In David O. Russell’s warm-hearted and hilarious film, con-artists Sydney and Irving are lovers entrapped by an ambitious FBI agent and forced to participate in a far-reaching sting. The action goes down in a lurid 1970s New Jersey teeming with sexual tension and Serious Hair.
In American Hustle’s opening scene, the inimitable Russell presents us with a strangely enthralling spectacle: conman Irving Rosenfeld (Christian Bale in his latest physical transformation) preparing his comb-over in a suite at New York’s Plaza Hotel. When Irving’s partner-in-crime and lover Sydney later describes said comb-over as ‘elaborate’, she kindly understates the case: this is surely the mother of all comb-overs.
A partially bald, paunchy man in a velvet suit, Irving sports unruly back-combed rat-tails protruding from his dome in every direction to form an unsightly Medusa’s garland. To address this unfortunate reality, he applies what appears to be a merkin to his exposed pate. This being The Seventies in all its hideous glory, it could perhaps be a piece cut from an afro wig. Still, it is short and curly, so draw your own conclusions. Through a fascinating process involving glue and persistence, he achieves the seemingly impossible, ultimately resolving the hair situation admirably, even heroically.
Comedic value aside, I have the nagging feeling a key to the film is hidden amongst the characters’ uniformly over-prepared locks. Suffice to say this movie raises the question of whether it is possible for hair to be epic, and it is nothing short of a travesty that American Hustle wasn’t nominated for best makeup and hairstyling at this year’s Academy Awards. Throughout the film, Russell shows us characters constructing their identities with their hair, and all the inherent vulnerability this entails.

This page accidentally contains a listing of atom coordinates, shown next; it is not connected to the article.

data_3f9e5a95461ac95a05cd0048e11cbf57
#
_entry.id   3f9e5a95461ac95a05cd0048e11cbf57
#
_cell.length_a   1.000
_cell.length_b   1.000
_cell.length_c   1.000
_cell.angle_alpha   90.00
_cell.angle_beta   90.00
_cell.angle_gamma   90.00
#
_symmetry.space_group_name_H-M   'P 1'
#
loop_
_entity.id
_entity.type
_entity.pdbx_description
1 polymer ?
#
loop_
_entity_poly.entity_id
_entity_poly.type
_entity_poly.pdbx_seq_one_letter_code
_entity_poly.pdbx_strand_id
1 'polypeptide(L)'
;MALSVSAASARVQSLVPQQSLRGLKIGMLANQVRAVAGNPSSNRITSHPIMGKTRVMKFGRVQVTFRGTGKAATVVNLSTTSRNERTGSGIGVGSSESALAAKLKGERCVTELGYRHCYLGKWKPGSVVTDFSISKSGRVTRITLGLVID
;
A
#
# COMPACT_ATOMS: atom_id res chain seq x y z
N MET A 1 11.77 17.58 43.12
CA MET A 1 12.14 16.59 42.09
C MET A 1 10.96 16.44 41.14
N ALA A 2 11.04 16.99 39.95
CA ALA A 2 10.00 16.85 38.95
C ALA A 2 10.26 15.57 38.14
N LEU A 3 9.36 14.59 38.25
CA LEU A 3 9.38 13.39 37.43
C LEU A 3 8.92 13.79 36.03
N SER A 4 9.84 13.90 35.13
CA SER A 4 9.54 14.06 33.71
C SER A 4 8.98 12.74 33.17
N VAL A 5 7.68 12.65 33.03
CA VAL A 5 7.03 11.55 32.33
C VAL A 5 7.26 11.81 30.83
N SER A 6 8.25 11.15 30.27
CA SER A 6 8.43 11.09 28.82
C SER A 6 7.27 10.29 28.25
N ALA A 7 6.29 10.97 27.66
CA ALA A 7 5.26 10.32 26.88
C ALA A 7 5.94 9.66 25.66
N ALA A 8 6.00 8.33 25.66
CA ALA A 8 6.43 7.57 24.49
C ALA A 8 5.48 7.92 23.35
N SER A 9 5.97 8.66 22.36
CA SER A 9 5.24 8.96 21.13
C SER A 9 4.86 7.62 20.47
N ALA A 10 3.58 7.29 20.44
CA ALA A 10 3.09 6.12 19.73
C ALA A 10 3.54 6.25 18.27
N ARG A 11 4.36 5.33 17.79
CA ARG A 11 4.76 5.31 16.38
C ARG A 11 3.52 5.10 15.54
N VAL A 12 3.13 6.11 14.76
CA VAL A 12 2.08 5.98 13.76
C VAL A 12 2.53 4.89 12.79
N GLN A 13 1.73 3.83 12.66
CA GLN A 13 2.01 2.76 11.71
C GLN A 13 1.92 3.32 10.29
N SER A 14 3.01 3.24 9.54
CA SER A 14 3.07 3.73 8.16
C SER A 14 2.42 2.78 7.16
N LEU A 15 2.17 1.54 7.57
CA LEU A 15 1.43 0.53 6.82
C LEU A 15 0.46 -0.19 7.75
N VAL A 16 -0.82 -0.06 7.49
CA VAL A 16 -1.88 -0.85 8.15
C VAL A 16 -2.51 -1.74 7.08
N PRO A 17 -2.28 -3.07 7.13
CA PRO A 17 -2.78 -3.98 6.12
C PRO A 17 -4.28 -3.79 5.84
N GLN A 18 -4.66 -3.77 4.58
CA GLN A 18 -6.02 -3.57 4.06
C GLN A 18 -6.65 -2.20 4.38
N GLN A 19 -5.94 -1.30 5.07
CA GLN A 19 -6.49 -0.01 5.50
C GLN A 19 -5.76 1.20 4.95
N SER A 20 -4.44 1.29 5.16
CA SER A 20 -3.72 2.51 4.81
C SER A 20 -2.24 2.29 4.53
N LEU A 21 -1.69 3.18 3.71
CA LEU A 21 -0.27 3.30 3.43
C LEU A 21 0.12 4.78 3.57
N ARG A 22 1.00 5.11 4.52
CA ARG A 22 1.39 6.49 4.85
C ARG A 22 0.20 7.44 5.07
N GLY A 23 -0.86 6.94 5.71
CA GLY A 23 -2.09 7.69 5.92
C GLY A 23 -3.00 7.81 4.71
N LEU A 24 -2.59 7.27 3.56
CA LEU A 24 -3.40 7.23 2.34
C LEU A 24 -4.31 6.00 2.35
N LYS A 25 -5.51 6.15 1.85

The opening sequence mercilessly exposes our romantic lead to the point where he becomes an object of ridicule. Did I say romantic lead? American Hustle is an exuberant, entertaining, wickedly funny con movie on the surface, but Russell has given us love story on the sly: a deeply romantic film and humane film in the guise of a caper.
As the scene continues, we introduce the Sydney Prosser (Amy Adams, outstanding, in a film where the performances are excellent across the board) and Richie DiMaso (Bradley Cooper) completing the film’s first love-triangle. The unlikely threesome are getting ready for a high-stakes meeting at the Plaza Hotel. Blood is running high. Tempers flare. Comb-overs are dislodged. Violence is a heartbeat away. The other cheek is turned in another easily overlooked heroic act. And we go back, back, back to the beginning.
The beginning, is… when just a whippersnapper, Irving started smashing windows around town to drum up business for his father, an honest window salesman. ‘From the ground up’ he became a different kind of man from his father. A sleazebag, or an unlikely hero? A dishonest man willing to exploit people to get ahead? Indeed. A man taking control of his own destiny? Certainly. A corrupt man helping the people he cares about in the most pragmatic way? Undoubtedly. In particular, Irving is a man who is constantly underestimated and frequently reduced to a caricature by people who aren’t really paying attention.
The beginning, is… when Sydney and Irving meet at a suburban party in New Jersey… Bale lets it all hang out here. He is an overweight, sweaty, badly dressed, balding man. Yet as Sydney says, she fell for him because he was entirely himself, and entirely comfortable with himself. Something Sydney believes she is not, though her actions show her otherwise.
She likes Irving and accepts him as he is. They bond over Duke Ellington. Later, he takes her to his dry cleaners, where she tries on clothing and with them identities (a recurring theme in Russell’s work), for she feels she can be so much more than what she is. They share a tender moment leading to a soulful kiss as clothing swirls around them on a seemingly infinite rack. What we have is the beginning of an extraordinary romance. A story of survival, and kindred spirits.